Contradiction: Sorrowful, aint it? On its front page, the New York Times presents this striking report, by Dexter Filkins, about the education of girls in Afghanistan. But alas! On its op-ed page, the paper presents this typical mess, by a famous American scribe whose education has been vastly squandered.
In her last four grafs, Maureen Dowd types her latest novel. Please note: Theres no evidence, anywhere in her column, suggesting that her novel is true. Who knows? Maybe Dowd had a feeling this day, like Margaret Carlson before her. Perhaps just a thrill up the leg?
Sorrowful, aint it? Girls in one country risk death to learn. In another land, scribes play the fool.
TESTING SPELLINGS: Margaret Spellings made several important claims in yesterdays Dear Arne letter (see THE DAILY HOWLER, 1/13/09). The letter appeared in the form of a column on the Washington Posts op-ed page. The outgoing education secretarys claims included these:
Those were three of Spellings major claims; we thought it might be worth checking their accuracy. Lets start with the good news involved in those national test scores:
National test scores: On the national level, have test scores in reading and math reached record highs? We assume that Spellings refers to test scores produced as part of the National Assessment of Educational Progress (NAEP), a competent, largely non-politicized federal program known as The Nations Report Card. (For the NAEP web site, click here.) Heres the good news: In both reading and math, NAEP test scores in 2007 were higher than ever before. Thats true for students as a whole; its also true for whites, for blacks and for Hispanics when these groups are considered separately. (These are the most recent NAEP scores. The next set of tests will be given this year.) This is true in both reading and math, at both grade levels tested (grades 4 and 8.) And so, according to results from the NAEP, Spellings first claim is factually accurate. Test scores in both reading and math have reached record highs. (But hold on. There will be a catch.)
Duncans big shoulders: How about Spellings second claimthe claim that Duncan achieved results for Chicagos schoolchildren. Here the logic starts to get murky (more below)but NAEP test scores have, in fact, gone up in Chicago in the years since Duncan became superintendent in June 2001. Chicago happens to be one of ten cities studied by NAEP as part of its Trial Urban District Assessment. And sure enough: The citys test scores have gone up in both reading and math, in both grade levels tested, since Duncan became the main man.
So far, its just as Spellings said and implied: National test scores have risen in recent years, to record highs in both reading and math. Scores in Chicago did go up in the years of Duncans tenure. And we think the NAEP is more reliable (more competent, less politicized) than the typical state-run, statewide testing program. But this brings us back to Spellings third major claimand to the large problem with her logic. In her column, Spellings clearly implied that those record-high test scores were the fruit of No Child Left Behind. But, whatever one thinks of that national program, this claim is an obvious stretch. Whatever one thinks of that national program, Spellings logic falls apart when she makes this self-glorying claim:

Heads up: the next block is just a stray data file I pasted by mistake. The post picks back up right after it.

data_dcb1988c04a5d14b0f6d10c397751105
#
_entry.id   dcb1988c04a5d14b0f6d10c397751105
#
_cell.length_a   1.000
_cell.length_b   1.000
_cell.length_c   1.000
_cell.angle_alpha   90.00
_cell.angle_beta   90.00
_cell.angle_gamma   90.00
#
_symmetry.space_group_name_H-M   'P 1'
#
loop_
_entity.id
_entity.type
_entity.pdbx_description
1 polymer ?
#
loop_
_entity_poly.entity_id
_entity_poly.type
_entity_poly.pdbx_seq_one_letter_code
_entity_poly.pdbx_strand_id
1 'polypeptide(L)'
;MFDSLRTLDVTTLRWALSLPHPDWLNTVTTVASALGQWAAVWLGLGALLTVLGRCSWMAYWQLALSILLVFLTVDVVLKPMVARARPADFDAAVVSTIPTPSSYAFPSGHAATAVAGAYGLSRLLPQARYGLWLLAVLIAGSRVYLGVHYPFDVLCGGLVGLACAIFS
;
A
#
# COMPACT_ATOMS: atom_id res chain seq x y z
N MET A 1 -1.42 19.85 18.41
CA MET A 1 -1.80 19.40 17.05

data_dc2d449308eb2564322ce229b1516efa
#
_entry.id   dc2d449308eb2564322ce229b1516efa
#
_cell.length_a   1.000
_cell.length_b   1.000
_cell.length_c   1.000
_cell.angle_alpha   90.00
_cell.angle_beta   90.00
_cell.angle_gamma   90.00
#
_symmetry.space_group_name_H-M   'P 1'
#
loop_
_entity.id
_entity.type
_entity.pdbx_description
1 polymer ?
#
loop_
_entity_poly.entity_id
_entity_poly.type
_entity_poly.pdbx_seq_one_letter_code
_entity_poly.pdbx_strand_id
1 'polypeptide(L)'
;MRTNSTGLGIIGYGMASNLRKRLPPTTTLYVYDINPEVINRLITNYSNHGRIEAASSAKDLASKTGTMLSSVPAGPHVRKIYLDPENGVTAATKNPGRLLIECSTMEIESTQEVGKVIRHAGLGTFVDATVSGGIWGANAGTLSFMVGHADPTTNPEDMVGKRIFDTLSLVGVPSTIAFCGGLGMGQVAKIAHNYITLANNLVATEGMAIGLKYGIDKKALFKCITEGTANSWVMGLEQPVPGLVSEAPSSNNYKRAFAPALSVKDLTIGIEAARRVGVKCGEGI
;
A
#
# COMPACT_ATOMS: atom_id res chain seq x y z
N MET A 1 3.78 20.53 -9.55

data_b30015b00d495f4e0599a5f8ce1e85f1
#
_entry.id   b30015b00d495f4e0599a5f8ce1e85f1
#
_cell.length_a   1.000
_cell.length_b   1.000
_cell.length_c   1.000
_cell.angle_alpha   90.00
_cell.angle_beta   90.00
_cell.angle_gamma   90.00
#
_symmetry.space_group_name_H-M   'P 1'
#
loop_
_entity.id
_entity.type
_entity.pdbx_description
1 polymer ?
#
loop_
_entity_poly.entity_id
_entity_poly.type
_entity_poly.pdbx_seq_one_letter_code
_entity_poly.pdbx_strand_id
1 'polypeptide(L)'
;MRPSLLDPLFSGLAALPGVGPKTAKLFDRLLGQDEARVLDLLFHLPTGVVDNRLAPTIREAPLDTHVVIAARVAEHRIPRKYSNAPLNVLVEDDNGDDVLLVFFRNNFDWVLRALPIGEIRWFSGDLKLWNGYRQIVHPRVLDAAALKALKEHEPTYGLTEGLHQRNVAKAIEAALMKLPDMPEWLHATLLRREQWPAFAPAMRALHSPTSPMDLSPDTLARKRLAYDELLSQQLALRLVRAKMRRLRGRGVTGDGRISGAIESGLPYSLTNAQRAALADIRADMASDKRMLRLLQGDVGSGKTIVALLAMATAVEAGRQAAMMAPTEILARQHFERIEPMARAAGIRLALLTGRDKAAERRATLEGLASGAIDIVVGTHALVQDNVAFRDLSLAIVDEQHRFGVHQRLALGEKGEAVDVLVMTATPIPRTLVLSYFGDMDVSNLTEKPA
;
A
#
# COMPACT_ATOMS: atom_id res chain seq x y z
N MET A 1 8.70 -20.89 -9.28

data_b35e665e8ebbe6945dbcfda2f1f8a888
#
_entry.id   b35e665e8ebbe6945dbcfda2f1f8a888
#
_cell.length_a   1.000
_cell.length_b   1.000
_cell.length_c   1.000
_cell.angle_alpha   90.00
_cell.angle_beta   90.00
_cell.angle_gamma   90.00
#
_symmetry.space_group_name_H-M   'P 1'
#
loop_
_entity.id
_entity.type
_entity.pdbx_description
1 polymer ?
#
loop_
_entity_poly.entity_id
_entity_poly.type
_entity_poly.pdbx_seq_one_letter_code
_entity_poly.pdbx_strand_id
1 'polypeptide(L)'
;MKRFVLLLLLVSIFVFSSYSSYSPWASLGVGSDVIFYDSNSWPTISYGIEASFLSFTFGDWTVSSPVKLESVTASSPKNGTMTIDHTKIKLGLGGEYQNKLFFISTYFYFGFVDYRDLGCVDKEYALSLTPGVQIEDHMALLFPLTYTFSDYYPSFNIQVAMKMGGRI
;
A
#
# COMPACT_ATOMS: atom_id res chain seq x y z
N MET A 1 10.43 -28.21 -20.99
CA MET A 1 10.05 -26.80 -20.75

The fruit of No Child Left Behind: Whats the problem with Spellings claim? Just this: National test scores were already rising to record highs in the years before No Child Left Behind; essentially, the nations students have been producing record scores ever since NAEP began gathering data in 1971! (No Child Left Behind became law in 2001.) That is important good news, of coursebut it undermines Spellings implied claim, the claim that last years record-high scores were the fruit of No Child Left Behind. For one example, click down to page ten of the current NAEP Reading Report Card to see scale scores for the nations fourth-graders, going back to 1992. (Headline: Most racial/ethnic groups show improvement.) You will see that reading scores were improving for whites, for blacks and for Hispanics in the ten years before the 2002 teststhe first tests after No Child Left Behind became law. There is no sign of any special score bump in the years since NCLB became law. Scores had been rising before the act passed. Scores continued to rise after that, at roughly similar rates.
(Somewhat similarly, its hard to identify unusual score gains associated with Duncans tenure in Chicago. We dont attempt, in any way, to denigrate his work in that city. But scores were rising in other big cities, as in the nation as a whole, during the period when he was in charge. We look forward, eagerly, to Duncans tenure as Ed Sec. But we should proceed with care when we seem to attribute authorship to score gainsor to score drops, for that matter.)
Spellings made some important claims in her column; we thought those claims were worth examining. For our money, the lady misbehavespoliticizes the nations schoolswith her implied claim about the effects of No Child Left Behind. (Wed suggest that she be asked to spend a few moments standing alone in the corner. Shell have to exit the Oval Office, of course, before she can serve this term.) We dont offer this as a judgment about the various parts of No Child Left behind; indeed, we think some parts of the act are constructive. We offer this as a rebuke to those who would politicize such important matters.
But what about Spellings other claimthat murky claim about teaching to [sic] grade level? Addressing Duncan, Spellings spoke for the nations parents: They recognize, as do you and President-elect Obama, that when we raise expectations, we achieve results.
When we raise expectations, we achieve results. Thats a very familiar claim. But what does it actually mean?
Tomorrow: About expectations/grade level.